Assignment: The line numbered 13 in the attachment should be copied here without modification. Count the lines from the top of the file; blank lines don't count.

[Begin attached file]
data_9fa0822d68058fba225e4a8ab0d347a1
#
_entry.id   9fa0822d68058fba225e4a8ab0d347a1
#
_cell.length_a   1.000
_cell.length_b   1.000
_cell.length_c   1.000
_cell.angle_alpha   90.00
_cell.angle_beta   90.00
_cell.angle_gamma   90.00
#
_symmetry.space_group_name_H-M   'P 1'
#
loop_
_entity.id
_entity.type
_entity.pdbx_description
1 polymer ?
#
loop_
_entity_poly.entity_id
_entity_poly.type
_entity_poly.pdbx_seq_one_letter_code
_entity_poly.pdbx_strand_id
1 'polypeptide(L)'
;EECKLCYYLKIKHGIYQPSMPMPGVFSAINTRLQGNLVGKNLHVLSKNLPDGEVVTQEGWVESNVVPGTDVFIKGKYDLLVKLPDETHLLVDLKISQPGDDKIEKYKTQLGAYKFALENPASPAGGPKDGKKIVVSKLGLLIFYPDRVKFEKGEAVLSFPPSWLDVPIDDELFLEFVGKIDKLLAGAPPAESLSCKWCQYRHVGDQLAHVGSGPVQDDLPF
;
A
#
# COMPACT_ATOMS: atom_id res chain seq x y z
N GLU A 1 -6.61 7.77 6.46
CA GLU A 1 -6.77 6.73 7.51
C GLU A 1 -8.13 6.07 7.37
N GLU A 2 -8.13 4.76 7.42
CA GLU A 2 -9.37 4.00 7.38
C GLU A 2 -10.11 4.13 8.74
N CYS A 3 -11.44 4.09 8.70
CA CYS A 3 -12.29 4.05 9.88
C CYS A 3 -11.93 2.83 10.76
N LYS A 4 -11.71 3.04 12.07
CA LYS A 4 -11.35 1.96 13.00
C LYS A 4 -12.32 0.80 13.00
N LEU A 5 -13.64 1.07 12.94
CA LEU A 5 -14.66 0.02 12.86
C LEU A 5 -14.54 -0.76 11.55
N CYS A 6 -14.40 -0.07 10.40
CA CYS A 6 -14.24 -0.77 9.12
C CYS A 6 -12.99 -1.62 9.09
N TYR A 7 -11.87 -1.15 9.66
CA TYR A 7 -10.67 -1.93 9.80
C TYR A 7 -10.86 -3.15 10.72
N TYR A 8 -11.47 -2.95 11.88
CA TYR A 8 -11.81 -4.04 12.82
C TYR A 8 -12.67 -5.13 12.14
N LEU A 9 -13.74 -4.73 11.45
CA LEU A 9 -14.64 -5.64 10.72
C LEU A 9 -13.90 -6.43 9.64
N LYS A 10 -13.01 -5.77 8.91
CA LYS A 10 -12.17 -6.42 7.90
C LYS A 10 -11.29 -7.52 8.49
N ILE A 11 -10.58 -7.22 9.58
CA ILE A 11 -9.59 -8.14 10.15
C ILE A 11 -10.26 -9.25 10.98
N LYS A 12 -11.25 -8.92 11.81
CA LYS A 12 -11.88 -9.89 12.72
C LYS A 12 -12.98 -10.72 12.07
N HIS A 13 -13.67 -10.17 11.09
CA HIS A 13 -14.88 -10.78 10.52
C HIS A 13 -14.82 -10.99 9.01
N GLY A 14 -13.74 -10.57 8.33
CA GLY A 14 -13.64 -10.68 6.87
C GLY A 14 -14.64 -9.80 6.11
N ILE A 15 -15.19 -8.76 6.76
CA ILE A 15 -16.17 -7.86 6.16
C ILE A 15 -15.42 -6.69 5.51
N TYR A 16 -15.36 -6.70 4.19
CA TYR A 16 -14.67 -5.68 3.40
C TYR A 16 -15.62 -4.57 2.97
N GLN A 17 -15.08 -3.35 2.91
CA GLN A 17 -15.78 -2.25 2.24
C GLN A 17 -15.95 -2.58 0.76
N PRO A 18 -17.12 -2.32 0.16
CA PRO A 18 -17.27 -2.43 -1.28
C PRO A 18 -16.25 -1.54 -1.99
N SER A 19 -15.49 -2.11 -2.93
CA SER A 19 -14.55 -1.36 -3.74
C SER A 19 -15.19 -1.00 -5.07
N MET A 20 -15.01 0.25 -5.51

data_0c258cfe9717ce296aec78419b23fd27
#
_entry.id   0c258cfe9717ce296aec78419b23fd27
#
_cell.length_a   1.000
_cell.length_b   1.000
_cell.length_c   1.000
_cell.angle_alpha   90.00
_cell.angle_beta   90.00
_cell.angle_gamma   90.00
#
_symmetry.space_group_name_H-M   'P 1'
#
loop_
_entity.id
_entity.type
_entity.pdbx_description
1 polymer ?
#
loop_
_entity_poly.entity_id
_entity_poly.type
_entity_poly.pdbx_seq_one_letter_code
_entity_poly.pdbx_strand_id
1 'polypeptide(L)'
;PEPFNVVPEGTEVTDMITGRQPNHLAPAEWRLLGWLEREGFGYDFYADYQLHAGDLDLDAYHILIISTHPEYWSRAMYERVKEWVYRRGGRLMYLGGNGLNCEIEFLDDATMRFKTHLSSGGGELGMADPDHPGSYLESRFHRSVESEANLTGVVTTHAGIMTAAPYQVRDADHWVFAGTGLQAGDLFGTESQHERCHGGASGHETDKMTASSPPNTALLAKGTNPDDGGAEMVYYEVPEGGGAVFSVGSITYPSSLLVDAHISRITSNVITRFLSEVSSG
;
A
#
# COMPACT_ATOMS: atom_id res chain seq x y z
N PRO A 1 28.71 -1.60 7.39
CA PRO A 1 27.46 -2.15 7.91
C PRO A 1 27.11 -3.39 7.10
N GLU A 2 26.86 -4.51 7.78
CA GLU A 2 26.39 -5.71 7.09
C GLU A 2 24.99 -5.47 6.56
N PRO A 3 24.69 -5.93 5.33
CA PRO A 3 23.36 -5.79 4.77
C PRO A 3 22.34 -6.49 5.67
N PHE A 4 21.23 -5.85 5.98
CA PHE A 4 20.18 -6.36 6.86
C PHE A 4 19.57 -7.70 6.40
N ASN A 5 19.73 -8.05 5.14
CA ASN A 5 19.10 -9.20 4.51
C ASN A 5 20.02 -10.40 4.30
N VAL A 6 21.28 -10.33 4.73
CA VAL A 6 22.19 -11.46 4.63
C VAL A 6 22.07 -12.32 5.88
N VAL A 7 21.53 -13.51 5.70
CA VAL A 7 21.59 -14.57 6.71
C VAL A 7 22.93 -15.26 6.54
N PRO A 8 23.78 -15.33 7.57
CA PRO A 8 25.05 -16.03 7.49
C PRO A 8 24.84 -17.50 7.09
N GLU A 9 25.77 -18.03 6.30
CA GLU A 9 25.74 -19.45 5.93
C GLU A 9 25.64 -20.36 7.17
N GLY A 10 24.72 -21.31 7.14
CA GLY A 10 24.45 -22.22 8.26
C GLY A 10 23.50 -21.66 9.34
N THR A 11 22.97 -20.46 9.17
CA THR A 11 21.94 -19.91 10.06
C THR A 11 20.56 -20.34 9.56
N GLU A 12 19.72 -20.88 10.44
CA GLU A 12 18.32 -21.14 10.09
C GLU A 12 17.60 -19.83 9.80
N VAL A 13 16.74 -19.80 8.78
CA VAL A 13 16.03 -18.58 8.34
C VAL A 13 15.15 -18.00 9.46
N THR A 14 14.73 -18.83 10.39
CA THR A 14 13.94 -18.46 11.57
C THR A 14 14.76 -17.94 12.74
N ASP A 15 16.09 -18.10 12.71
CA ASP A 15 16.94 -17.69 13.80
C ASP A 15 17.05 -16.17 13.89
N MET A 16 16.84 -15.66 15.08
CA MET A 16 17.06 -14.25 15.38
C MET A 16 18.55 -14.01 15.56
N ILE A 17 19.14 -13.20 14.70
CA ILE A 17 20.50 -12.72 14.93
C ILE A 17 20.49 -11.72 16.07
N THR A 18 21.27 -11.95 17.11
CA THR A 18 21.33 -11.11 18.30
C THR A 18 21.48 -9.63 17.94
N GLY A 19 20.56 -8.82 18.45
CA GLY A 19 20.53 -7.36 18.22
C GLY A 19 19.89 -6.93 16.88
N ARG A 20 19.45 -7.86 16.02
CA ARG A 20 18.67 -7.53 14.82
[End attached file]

#